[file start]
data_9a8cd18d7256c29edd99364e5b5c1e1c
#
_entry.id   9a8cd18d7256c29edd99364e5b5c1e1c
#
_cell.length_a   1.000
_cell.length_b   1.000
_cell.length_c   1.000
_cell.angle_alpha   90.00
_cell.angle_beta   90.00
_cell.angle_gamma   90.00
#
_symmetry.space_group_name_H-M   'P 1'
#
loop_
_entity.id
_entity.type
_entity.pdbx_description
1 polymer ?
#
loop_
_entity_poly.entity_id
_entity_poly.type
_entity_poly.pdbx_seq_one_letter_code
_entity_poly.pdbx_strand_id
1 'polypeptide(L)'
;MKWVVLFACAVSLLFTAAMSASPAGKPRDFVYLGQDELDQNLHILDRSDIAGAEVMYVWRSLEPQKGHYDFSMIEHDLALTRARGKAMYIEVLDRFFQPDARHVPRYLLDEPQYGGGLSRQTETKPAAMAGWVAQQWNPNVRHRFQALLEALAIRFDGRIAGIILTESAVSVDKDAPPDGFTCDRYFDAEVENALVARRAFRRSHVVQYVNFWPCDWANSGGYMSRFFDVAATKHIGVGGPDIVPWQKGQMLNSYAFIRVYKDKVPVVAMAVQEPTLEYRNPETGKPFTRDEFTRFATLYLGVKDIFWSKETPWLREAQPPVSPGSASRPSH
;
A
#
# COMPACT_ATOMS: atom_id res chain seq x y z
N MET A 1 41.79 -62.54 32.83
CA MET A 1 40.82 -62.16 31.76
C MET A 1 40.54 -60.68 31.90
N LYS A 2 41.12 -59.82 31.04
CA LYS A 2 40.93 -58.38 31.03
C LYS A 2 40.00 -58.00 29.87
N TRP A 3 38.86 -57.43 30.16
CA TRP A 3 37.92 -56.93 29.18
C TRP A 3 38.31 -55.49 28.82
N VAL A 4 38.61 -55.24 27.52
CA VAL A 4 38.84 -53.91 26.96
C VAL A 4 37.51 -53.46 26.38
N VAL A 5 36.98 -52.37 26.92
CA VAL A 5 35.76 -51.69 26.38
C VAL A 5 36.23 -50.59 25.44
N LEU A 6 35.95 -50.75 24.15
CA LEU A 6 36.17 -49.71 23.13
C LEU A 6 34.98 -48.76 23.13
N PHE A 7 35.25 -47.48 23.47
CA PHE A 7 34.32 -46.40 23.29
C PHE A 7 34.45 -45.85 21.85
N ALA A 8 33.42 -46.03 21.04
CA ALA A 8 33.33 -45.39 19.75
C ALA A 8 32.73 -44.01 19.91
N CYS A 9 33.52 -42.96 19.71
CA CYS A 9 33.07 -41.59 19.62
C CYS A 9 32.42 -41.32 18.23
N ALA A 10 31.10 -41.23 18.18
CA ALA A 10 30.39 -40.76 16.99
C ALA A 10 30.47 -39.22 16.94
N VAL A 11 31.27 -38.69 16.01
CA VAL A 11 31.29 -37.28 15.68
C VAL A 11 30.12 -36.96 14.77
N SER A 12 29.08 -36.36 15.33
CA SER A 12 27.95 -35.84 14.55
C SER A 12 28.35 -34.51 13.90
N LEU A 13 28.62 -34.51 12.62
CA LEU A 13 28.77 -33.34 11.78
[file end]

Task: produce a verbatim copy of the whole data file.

data_9a8cd18d7256c29edd99364e5b5c1e1c
#
_entry.id   9a8cd18d7256c29edd99364e5b5c1e1c
#
_cell.length_a   1.000
_cell.length_b   1.000
_cell.length_c   1.000
_cell.angle_alpha   90.00
_cell.angle_beta   90.00
_cell.angle_gamma   90.00
#
_symmetry.space_group_name_H-M   'P 1'
#
loop_
_entity.id
_entity.type
_entity.pdbx_description
1 polymer ?
#
loop_
_entity_poly.entity_id
_entity_poly.type
_entity_poly.pdbx_seq_one_letter_code
_entity_poly.pdbx_strand_id
1 'polypeptide(L)'
;MKWVVLFACAVSLLFTAAMSASPAGKPRDFVYLGQDELDQNLHILDRSDIAGAEVMYVWRSLEPQKGHYDFSMIEHDLALTRARGKAMYIEVLDRFFQPDARHVPRYLLDEPQYGGGLSRQTETKPAAMAGWVAQQWNPNVRHRFQALLEALAIRFDGRIAGIILTESAVSVDKDAPPDGFTCDRYFDAEVENALVARRAFRRSHVVQYVNFWPCDWANSGGYMSRFFDVAATKHIGVGGPDIVPWQKGQMLNSYAFIRVYKDKVPVVAMAVQEPTLEYRNPETGKPFTRDEFTRFATLYLGVKDIFWSKETPWLREAQPPVSPGSASRPSH
;
A
#
# COMPACT_ATOMS: atom_id res chain seq x y z
N MET A 1 41.79 -62.54 32.83
CA MET A 1 40.82 -62.16 31.76
C MET A 1 40.54 -60.68 31.90
N LYS A 2 41.12 -59.82 31.04
CA LYS A 2 40.93 -58.38 31.03
C LYS A 2 40.00 -58.00 29.87
N TRP A 3 38.86 -57.43 30.16
CA TRP A 3 37.92 -56.93 29.18
C TRP A 3 38.31 -55.49 28.82
N VAL A 4 38.61 -55.24 27.52
CA VAL A 4 38.84 -53.91 26.96
C VAL A 4 37.51 -53.46 26.38
N VAL A 5 36.98 -52.37 26.92
CA VAL A 5 35.76 -51.69 26.38
C VAL A 5 36.23 -50.59 25.44
N LEU A 6 35.95 -50.75 24.15
CA LEU A 6 36.17 -49.71 23.13
C LEU A 6 34.98 -48.76 23.13
N PHE A 7 35.25 -47.48 23.47
CA PHE A 7 34.32 -46.40 23.29
C PHE A 7 34.45 -45.85 21.85
N ALA A 8 33.42 -46.03 21.04
CA ALA A 8 33.33 -45.39 19.75
C ALA A 8 32.73 -44.01 19.91
N CYS A 9 33.52 -42.96 19.71
CA CYS A 9 33.07 -41.59 19.62
C CYS A 9 32.42 -41.32 18.23
N ALA A 10 31.10 -41.23 18.18
CA ALA A 10 30.39 -40.76 16.99
C ALA A 10 30.47 -39.22 16.94
N VAL A 11 31.27 -38.69 16.01
CA VAL A 11 31.29 -37.28 15.68
C VAL A 11 30.12 -36.96 14.77
N SER A 12 29.08 -36.36 15.33
CA SER A 12 27.95 -35.84 14.55
C SER A 12 28.35 -34.51 13.90
N LEU A 13 28.62 -34.51 12.62
CA LEU A 13 28.77 -33.34 11.78